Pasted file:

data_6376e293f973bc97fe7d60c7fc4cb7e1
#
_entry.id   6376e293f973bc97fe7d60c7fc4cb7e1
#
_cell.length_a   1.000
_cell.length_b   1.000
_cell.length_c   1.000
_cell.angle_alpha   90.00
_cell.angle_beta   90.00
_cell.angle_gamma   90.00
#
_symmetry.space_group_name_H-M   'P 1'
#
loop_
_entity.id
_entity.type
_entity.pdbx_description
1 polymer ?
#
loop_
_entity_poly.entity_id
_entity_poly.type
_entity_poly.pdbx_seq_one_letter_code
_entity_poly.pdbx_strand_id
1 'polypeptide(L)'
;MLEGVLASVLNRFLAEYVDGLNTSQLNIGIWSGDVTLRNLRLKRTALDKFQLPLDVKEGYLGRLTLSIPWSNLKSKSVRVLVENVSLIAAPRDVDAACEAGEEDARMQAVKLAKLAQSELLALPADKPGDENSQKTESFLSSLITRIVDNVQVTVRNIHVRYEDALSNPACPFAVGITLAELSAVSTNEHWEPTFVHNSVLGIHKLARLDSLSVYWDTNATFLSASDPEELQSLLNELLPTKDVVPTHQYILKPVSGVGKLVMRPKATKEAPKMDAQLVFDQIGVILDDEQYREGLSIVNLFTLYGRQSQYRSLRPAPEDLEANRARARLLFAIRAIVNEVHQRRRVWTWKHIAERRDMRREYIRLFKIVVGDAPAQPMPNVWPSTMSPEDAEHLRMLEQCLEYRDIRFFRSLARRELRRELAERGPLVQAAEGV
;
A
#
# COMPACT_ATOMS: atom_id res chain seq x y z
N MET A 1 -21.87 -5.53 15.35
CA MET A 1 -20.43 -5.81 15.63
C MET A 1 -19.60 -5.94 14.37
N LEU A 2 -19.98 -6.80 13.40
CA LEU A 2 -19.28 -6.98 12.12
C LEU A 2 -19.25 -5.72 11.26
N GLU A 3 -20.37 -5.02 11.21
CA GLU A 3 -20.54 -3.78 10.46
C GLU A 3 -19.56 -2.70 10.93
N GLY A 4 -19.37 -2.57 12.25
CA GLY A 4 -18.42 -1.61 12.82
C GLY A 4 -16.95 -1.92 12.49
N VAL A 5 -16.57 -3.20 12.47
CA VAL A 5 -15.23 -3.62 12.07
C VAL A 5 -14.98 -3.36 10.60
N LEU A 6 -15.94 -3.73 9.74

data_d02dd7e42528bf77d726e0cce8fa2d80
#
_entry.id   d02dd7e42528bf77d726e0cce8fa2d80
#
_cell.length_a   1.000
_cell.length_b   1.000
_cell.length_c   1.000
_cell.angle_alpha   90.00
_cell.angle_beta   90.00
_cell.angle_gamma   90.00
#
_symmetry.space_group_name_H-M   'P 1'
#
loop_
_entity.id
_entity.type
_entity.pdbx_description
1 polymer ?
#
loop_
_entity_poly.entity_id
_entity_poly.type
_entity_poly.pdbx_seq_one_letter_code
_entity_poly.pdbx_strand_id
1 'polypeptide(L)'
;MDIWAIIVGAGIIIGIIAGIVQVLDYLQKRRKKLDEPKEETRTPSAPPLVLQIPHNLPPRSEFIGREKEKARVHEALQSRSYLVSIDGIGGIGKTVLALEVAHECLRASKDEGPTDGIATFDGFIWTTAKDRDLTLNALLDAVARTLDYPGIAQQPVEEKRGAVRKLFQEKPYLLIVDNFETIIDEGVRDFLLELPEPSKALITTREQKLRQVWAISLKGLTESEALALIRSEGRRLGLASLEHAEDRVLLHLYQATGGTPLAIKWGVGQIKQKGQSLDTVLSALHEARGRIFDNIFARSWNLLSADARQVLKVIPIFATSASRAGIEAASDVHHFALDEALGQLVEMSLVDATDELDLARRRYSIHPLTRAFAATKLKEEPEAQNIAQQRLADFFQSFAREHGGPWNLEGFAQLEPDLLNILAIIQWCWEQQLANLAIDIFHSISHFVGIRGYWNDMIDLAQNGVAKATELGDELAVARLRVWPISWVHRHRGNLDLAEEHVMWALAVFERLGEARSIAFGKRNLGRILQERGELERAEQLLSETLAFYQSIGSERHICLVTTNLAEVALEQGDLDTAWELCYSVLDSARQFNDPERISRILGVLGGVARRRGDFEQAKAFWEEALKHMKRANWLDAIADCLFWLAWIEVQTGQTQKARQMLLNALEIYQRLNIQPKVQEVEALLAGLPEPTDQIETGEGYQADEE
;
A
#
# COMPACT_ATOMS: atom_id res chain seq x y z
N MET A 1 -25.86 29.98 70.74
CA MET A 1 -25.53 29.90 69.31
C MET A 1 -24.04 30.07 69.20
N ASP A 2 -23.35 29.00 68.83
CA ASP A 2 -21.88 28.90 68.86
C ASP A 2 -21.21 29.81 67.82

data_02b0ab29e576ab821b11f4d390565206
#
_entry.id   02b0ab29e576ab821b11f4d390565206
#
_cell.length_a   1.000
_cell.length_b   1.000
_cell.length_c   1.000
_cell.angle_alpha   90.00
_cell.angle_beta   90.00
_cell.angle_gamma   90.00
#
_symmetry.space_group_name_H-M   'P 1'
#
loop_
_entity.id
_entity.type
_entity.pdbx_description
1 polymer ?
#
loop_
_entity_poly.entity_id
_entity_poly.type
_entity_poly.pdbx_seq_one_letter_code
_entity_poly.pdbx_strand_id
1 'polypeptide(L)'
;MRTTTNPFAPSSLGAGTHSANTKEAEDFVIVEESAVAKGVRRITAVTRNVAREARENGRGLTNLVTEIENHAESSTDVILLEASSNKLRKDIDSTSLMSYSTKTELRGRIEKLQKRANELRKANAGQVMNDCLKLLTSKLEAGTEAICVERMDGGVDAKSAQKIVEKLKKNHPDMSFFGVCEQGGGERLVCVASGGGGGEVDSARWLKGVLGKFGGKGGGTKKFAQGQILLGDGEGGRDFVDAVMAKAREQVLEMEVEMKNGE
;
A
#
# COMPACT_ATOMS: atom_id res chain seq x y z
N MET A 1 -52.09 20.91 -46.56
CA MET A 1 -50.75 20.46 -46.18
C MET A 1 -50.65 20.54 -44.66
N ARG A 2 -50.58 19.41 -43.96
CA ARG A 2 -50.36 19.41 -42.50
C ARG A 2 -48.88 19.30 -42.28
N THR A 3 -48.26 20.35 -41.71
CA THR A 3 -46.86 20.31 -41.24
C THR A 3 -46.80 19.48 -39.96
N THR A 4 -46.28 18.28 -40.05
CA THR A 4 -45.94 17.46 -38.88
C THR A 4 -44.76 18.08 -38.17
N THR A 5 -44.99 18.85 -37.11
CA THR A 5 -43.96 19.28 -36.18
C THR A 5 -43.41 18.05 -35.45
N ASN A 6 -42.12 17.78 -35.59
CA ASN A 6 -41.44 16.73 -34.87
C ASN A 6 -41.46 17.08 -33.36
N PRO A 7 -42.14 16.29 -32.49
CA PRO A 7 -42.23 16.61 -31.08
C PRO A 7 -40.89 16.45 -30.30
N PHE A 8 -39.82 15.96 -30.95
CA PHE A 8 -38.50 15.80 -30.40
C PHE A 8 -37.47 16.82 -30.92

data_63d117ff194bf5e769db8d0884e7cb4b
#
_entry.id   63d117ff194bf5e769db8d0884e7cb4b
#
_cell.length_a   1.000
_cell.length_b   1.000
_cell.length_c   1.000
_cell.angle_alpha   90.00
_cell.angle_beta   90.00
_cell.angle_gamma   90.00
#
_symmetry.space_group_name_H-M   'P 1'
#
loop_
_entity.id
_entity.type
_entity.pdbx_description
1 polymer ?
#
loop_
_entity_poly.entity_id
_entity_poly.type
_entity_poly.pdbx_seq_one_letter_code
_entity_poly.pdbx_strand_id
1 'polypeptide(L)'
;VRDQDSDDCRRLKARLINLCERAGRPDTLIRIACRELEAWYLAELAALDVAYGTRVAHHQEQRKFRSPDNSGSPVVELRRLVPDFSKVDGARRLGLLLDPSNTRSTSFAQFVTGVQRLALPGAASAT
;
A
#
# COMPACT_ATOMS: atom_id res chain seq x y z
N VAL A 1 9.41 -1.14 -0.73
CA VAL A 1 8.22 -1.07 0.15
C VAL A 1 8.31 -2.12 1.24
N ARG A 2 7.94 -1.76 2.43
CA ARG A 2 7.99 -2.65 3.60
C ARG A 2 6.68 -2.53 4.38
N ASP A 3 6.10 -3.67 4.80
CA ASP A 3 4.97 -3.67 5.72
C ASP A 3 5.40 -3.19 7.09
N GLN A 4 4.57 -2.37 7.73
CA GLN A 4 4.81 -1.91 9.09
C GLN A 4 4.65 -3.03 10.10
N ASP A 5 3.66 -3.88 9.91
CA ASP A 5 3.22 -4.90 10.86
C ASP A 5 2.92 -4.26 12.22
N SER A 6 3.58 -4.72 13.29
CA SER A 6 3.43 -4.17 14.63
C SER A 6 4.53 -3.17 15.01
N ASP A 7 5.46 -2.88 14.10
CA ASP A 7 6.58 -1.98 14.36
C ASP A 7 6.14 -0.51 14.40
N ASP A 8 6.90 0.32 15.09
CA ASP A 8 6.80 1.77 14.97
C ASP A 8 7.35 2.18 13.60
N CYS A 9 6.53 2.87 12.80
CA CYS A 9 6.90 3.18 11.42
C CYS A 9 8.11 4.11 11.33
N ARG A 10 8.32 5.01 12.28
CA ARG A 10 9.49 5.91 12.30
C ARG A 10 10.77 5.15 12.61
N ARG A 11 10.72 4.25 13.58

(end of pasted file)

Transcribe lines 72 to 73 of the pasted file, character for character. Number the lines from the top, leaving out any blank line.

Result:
;MDIWAIIVGAGIIIGIIAGIVQVLDYLQKRRKKLDEPKEETRTPSAPPLVLQIPHNLPPRSEFIGREKEKARVHEALQSRSYLVSIDGIGGIGKTVLALEVAHECLRASKDEGPTDGIATFDGFIWTTAKDRDLTLNALLDAVARTLDYPGIAQQPVEEKRGAVRKLFQEKPYLLIVDNFETIIDEGVRDFLLELPEPSKALITTREQKLRQVWAISLKGLTESEALALIRSEGRRLGLASLEHAEDRVLLHLYQATGGTPLAIKWGVGQIKQKGQSLDTVLSALHEARGRIFDNIFARSWNLLSADARQVLKVIPIFATSASRAGIEAASDVHHFALDEALGQLVEMSLVDATDELDLARRRYSIHPLTRAFAATKLKEEPEAQNIAQQRLADFFQSFAREHGGPWNLEGFAQLEPDLLNILAIIQWCWEQQLANLAIDIFHSISHFVGIRGYWNDMIDLAQNGVAKATELGDELAVARLRVWPISWVHRHRGNLDLAEEHVMWALAVFERLGEARSIAFGKRNLGRILQERGELERAEQLLSETLAFYQSIGSERHICLVTTNLAEVALEQGDLDTAWELCYSVLDSARQFNDPERISRILGVLGGVARRRGDFEQAKAFWEEALKHMKRANWLDAIADCLFWLAWIEVQTGQTQKARQMLLNALEIYQRLNIQPKVQEVEALLAGLPEPTDQIETGEGYQADEE
;